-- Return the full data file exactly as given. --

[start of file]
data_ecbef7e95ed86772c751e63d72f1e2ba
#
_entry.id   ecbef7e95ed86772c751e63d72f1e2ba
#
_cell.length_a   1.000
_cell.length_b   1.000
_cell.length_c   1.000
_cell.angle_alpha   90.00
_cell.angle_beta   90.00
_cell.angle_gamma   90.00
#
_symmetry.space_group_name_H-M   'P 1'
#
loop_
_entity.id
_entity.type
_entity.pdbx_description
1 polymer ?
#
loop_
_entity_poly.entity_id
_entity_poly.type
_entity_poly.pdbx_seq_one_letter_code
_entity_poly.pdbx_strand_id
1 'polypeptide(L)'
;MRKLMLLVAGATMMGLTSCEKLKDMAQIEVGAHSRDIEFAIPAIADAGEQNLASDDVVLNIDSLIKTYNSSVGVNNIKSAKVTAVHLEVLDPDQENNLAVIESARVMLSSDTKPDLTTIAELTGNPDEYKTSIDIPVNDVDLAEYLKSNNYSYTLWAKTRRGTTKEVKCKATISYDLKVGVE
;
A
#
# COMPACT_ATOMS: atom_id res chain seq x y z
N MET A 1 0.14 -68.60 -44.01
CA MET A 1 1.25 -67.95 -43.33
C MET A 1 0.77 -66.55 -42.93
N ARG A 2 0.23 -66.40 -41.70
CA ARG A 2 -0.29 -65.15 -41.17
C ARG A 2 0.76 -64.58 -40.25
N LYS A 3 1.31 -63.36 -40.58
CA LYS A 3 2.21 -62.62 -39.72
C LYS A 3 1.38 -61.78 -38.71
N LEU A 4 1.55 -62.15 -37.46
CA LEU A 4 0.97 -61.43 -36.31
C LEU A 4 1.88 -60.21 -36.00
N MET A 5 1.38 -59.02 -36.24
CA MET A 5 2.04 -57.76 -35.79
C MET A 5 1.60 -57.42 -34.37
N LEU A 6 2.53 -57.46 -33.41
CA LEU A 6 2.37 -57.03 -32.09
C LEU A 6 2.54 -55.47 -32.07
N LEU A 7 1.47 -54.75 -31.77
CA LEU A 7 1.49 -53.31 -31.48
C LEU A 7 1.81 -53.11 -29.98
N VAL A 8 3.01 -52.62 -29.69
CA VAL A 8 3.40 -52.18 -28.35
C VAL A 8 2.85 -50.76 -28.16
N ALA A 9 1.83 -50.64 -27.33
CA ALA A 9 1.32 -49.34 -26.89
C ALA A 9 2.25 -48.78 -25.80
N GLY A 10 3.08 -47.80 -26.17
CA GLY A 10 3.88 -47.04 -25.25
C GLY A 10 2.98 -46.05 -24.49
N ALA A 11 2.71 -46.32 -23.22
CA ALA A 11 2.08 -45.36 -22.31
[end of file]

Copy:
data_ecbef7e95ed86772c751e63d72f1e2ba
#
_entry.id   ecbef7e95ed86772c751e63d72f1e2ba
#
_cell.length_a   1.000
_cell.length_b   1.000
_cell.length_c   1.000
_cell.angle_alpha   90.00
_cell.angle_beta   90.00
_cell.angle_gamma   90.00
#
_symmetry.space_group_name_H-M   'P 1'
#
loop_
_entity.id
_entity.type
_entity.pdbx_description
1 polymer ?
#
loop_
_entity_poly.entity_id
_entity_poly.type
_entity_poly.pdbx_seq_one_letter_code
_entity_poly.pdbx_strand_id
1 'polypeptide(L)'
;MRKLMLLVAGATMMGLTSCEKLKDMAQIEVGAHSRDIEFAIPAIADAGEQNLASDDVVLNIDSLIKTYNSSVGVNNIKSAKVTAVHLEVLDPDQENNLAVIESARVMLSSDTKPDLTTIAELTGNPDEYKTSIDIPVNDVDLAEYLKSNNYSYTLWAKTRRGTTKEVKCKATISYDLKVGVE
;
A
#
# COMPACT_ATOMS: atom_id res chain seq x y z
N MET A 1 0.14 -68.60 -44.01
CA MET A 1 1.25 -67.95 -43.33
C MET A 1 0.77 -66.55 -42.93
N ARG A 2 0.23 -66.40 -41.70
CA ARG A 2 -0.29 -65.15 -41.17
C ARG A 2 0.76 -64.58 -40.25
N LYS A 3 1.31 -63.36 -40.58
CA LYS A 3 2.21 -62.62 -39.72
C LYS A 3 1.38 -61.78 -38.71
N LEU A 4 1.55 -62.15 -37.46
CA LEU A 4 0.97 -61.43 -36.31
C LEU A 4 1.88 -60.21 -36.00
N MET A 5 1.38 -59.02 -36.24
CA MET A 5 2.04 -57.76 -35.79
C MET A 5 1.60 -57.42 -34.37
N LEU A 6 2.53 -57.46 -33.41
CA LEU A 6 2.37 -57.03 -32.09
C LEU A 6 2.54 -55.47 -32.07
N LEU A 7 1.47 -54.75 -31.77
CA LEU A 7 1.49 -53.31 -31.48
C LEU A 7 1.81 -53.11 -29.98
N VAL A 8 3.01 -52.62 -29.69
CA VAL A 8 3.40 -52.18 -28.35
C VAL A 8 2.85 -50.76 -28.16
N ALA A 9 1.83 -50.64 -27.33
CA ALA A 9 1.32 -49.34 -26.89
C ALA A 9 2.25 -48.78 -25.80
N GLY A 10 3.08 -47.80 -26.17
CA GLY A 10 3.88 -47.04 -25.25
C GLY A 10 2.98 -46.05 -24.49
N ALA A 11 2.71 -46.32 -23.22
CA ALA A 11 2.08 -45.36 -22.31